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Will there be a change in the balance of powers in Europe? Will Russia create a buffer zone and if so, when?

Events such as the expulsion of Russian diplomats from European Union countries – from the Czech Republic, Slovakia, Lithuania, Latvia, Estonia, Poland, the withdrawal of European diplomats from Russia, the sudden call of the US ambassador to Russia for consultations with President Biden, the unexpected and sudden visit of the president – dictator of Belarus yesterday in Moscow, as well as the convening of the Federation Council of Russia – the upper house of the Russian parliament, which, among others convened before approving the change of borders between the constituent entities of the Russian Federation, and also before deciding to use the Armed Forces of the Russian Federation abroad – they prove that the situation in Europe is becoming more and more tense.

 

Yesterday, Russia’s ally, Lukashenko, probably received instructions on what to do and when to do for Russia. Ruling Belarus and his own life are owed only to the special Russian secret forces, which have recently prevented an attack on him and his family, and only the loss of life or power could influence him.

 

For many days Russia has been gathering tens of thousands of troops on the border with Ukraine. Large-scale military exercises were conducted in Crimea to show the world the possibilities of a rapid landing from the sea. These are signs of strengthening of Russian muscles.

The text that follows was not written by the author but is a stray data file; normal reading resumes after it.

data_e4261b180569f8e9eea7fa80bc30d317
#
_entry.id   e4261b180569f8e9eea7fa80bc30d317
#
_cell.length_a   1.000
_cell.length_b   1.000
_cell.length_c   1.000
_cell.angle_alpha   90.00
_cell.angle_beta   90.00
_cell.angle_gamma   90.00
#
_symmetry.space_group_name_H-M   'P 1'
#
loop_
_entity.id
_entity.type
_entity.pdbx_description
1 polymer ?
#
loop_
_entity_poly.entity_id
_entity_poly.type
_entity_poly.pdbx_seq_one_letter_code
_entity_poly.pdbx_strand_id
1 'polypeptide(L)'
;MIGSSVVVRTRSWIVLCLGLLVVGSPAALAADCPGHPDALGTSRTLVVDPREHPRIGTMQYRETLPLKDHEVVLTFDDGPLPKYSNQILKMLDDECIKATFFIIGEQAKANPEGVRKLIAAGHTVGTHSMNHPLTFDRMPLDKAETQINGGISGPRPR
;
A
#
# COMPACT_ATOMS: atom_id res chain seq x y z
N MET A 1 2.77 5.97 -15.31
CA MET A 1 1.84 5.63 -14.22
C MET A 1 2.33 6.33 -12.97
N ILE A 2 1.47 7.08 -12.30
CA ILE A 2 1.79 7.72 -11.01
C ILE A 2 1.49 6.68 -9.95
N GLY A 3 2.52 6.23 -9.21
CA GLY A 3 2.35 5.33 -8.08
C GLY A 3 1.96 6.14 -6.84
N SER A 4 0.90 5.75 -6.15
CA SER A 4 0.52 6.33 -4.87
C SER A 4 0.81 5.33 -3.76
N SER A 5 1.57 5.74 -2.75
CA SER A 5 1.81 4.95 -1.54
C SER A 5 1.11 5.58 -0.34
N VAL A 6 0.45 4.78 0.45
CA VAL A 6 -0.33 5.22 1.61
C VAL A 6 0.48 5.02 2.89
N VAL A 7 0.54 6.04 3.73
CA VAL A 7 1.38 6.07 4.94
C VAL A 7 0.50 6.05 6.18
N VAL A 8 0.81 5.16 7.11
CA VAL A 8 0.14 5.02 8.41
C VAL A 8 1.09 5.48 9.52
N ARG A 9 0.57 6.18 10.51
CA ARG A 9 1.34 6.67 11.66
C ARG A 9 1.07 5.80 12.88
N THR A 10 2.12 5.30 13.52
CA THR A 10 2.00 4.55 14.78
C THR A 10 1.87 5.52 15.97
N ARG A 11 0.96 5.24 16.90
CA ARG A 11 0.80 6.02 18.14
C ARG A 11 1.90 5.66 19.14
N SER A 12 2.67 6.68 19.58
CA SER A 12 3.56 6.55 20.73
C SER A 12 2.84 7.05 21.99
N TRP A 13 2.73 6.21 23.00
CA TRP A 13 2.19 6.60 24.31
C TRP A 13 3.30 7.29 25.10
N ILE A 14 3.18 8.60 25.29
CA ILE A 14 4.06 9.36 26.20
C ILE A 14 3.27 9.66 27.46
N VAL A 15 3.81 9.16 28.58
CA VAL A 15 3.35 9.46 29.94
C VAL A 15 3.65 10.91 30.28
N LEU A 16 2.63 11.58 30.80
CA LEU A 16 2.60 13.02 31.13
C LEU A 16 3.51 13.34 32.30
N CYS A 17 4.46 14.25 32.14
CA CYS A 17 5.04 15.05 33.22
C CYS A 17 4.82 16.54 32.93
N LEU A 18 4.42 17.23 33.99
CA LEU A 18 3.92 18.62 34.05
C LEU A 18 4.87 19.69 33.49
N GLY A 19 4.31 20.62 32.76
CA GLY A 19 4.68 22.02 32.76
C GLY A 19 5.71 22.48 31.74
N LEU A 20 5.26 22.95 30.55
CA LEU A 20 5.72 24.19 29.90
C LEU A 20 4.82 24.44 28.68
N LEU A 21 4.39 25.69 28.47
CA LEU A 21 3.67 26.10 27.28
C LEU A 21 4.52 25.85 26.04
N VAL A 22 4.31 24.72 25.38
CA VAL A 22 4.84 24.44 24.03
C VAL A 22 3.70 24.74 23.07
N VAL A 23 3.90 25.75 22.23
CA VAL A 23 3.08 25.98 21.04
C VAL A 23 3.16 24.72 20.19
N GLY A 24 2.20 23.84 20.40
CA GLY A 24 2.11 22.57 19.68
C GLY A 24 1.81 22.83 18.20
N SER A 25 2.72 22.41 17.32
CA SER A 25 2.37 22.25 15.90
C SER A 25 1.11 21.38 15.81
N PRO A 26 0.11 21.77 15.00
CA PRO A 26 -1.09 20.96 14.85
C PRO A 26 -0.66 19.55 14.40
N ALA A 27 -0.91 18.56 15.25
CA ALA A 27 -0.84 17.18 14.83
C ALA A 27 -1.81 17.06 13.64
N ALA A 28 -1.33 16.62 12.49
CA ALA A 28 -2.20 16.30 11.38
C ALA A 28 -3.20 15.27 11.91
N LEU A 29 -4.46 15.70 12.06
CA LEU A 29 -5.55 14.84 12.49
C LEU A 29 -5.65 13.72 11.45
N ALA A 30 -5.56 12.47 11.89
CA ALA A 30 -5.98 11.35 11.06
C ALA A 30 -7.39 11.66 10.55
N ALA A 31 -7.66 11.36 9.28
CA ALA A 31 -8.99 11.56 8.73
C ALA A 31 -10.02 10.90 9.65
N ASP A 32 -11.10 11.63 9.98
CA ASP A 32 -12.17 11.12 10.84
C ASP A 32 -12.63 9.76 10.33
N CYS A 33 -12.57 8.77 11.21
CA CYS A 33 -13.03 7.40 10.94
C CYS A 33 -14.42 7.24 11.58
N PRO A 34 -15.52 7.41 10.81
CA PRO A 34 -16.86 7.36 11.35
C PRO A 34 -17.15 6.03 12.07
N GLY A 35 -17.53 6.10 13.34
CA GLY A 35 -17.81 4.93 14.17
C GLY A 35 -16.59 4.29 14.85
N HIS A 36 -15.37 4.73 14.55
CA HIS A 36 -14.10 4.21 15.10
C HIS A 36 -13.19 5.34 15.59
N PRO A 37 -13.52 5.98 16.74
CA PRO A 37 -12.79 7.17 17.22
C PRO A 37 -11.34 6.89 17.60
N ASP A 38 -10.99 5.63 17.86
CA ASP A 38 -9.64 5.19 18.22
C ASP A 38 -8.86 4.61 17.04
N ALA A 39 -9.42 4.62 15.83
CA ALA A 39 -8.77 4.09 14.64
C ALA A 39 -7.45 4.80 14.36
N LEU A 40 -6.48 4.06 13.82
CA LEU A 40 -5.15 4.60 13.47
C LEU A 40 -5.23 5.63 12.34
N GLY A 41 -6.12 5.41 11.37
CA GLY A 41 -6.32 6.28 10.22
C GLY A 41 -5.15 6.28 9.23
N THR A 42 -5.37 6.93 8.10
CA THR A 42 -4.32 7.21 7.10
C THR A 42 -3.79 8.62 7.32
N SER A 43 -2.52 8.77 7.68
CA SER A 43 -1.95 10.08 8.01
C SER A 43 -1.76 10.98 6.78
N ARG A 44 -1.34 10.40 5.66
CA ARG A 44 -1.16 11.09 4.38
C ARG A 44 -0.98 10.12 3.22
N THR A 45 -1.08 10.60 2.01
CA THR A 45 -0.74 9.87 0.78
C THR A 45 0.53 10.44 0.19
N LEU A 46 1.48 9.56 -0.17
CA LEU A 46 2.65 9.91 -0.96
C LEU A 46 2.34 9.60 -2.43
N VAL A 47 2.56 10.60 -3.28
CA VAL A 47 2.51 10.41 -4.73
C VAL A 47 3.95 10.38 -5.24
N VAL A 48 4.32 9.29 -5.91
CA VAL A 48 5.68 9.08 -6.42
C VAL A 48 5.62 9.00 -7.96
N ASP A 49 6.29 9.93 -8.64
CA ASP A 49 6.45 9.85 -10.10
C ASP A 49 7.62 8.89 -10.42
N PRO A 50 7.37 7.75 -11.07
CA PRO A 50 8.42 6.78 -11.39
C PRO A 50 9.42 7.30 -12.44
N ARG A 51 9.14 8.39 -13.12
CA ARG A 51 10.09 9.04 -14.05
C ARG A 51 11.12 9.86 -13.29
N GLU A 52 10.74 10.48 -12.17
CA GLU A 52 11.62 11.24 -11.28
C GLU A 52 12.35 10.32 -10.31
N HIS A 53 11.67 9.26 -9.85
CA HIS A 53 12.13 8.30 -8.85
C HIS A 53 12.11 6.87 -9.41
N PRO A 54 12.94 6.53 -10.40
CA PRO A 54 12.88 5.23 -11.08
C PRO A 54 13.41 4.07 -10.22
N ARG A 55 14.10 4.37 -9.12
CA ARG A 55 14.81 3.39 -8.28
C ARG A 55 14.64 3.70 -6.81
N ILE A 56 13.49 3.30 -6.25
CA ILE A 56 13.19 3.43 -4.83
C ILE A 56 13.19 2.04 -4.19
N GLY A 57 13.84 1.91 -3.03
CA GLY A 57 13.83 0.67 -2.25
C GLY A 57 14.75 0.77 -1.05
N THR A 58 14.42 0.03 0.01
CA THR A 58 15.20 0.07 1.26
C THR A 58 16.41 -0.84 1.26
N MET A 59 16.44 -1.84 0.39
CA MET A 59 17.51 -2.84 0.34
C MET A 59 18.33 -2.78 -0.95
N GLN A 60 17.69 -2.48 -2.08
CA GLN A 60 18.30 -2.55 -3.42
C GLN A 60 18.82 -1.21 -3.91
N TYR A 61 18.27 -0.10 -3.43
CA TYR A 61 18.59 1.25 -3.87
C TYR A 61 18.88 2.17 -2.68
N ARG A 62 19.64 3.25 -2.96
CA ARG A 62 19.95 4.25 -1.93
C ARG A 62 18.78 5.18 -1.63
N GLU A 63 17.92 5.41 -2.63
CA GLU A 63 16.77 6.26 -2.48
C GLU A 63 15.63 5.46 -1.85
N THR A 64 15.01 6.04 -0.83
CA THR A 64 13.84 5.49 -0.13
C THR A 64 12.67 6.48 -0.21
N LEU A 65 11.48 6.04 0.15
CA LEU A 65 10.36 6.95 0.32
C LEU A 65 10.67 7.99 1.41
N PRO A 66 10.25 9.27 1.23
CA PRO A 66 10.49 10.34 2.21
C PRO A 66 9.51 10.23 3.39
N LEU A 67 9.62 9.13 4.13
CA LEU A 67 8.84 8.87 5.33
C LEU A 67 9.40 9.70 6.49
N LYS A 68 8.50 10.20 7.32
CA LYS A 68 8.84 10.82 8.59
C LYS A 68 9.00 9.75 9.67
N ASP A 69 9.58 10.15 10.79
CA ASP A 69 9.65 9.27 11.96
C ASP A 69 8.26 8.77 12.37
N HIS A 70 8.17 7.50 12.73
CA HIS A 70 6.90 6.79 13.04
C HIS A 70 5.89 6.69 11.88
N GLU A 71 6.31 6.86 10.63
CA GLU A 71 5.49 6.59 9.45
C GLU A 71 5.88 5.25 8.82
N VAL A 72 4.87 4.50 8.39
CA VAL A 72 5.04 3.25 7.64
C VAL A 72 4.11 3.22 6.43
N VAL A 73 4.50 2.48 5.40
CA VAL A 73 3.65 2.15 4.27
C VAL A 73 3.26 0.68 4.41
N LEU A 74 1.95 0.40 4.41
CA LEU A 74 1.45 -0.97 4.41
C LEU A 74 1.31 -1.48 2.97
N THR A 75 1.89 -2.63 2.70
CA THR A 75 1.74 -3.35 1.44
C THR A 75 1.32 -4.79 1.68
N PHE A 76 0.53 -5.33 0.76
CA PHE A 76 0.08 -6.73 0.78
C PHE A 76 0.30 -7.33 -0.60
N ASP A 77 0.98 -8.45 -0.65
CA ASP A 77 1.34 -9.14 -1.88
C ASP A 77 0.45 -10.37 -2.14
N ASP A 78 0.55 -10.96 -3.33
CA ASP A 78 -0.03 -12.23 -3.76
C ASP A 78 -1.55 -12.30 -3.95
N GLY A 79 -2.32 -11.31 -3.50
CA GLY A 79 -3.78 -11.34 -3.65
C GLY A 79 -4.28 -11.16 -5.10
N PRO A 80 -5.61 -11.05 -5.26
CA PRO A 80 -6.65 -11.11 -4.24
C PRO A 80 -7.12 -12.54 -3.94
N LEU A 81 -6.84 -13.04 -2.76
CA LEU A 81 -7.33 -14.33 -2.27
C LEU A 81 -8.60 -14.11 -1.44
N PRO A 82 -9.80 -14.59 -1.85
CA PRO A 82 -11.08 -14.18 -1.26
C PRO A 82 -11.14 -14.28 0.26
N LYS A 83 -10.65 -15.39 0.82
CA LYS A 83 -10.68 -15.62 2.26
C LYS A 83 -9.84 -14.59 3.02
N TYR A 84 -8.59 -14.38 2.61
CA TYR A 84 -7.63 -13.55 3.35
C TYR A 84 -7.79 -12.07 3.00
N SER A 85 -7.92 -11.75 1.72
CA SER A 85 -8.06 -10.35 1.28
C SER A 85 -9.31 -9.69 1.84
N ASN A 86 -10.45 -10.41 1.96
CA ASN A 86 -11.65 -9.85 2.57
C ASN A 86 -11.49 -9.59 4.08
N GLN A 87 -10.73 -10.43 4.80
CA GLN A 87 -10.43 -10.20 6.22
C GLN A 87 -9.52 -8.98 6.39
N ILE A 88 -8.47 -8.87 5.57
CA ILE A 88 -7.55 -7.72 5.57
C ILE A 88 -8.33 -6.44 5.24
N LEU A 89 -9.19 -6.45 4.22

Belarus is in a military and customs union with Russia. The Baltic states such as Lithuania, Latvia and Estonia are salt in the eye of Putin – as former Soviet republics and now members of NATO and the European Union, and they stand as a physical obstacle between the Kaliningrad District and Belarus and Russia. The same applies to the Suwałki Pass in Poland, which is also part of NATO and the European Union.

 

Putin aims to restore Russia’s power to the likeness of the pre-1991 USSR. He aims to restore a buffer zone in Eastern Europe. Such a zone previously were the countries of the former Eastern Bloc.

 

The Kaliningrad Oblast – District is part of Russia’s territory in the center of Europe. It is located on the Baltic Sea and borders Poland and Lithuania. It was established after the Second World War as a result of the division of the territory of East Prussia.

 

It is a strictly militarized zone with the most modern military solutions in the world, including systems of remote electronic annihilation of the enemy, which the United States and NATO do not have. The troops of the US Marines found out about it a few years ago in the international waters of the Baltic Sea, when Russia shut down their entire ship remotely from Kaliningrad.

 

Russia in Kaliningrad has 24/7 combat readiness, among others the most modern Iskander maneuvering missiles aimed at Gdańsk, Warsaw and Berlin.

 

Russia broke international agreements to ban the development of medium-range weapons in Europe a long time ago. The range of Iskander missiles increased, contrary to the treaties, from 200 km (short range) to 700 km (medium range).

 

Yesterday’s meeting between Lukashenka and Putin certainly covered the topics of military cooperation. If the president of Belarus has received an ultimatum and Russia deploys its troops on Belarus’s territory, Iskander missiles will be deployed first to the Bug line in Belarus, i.e., the border with Poland. From the point of view of the security of Poland and Europe, it is of strategic importance whether the Belarusian or Russian army is standing 250 km from Warsaw.

Subsequently, Russia would like to create its permanent base as part of mutual exercises with the Belarusian side in the vicinity of Grodno, i.e., very close to the border with Poland.

 

What could happen? The buffer zone under the influence of Russia would be a direct threat to Europe. It would also increase the strength of Russian arguments in international talks.

 

What would this change next?

 

It is enough to use your imagination and refer to the history of Europe and the world of the late 1930’s, 1940’s and 1950’s. History likes to come full circle

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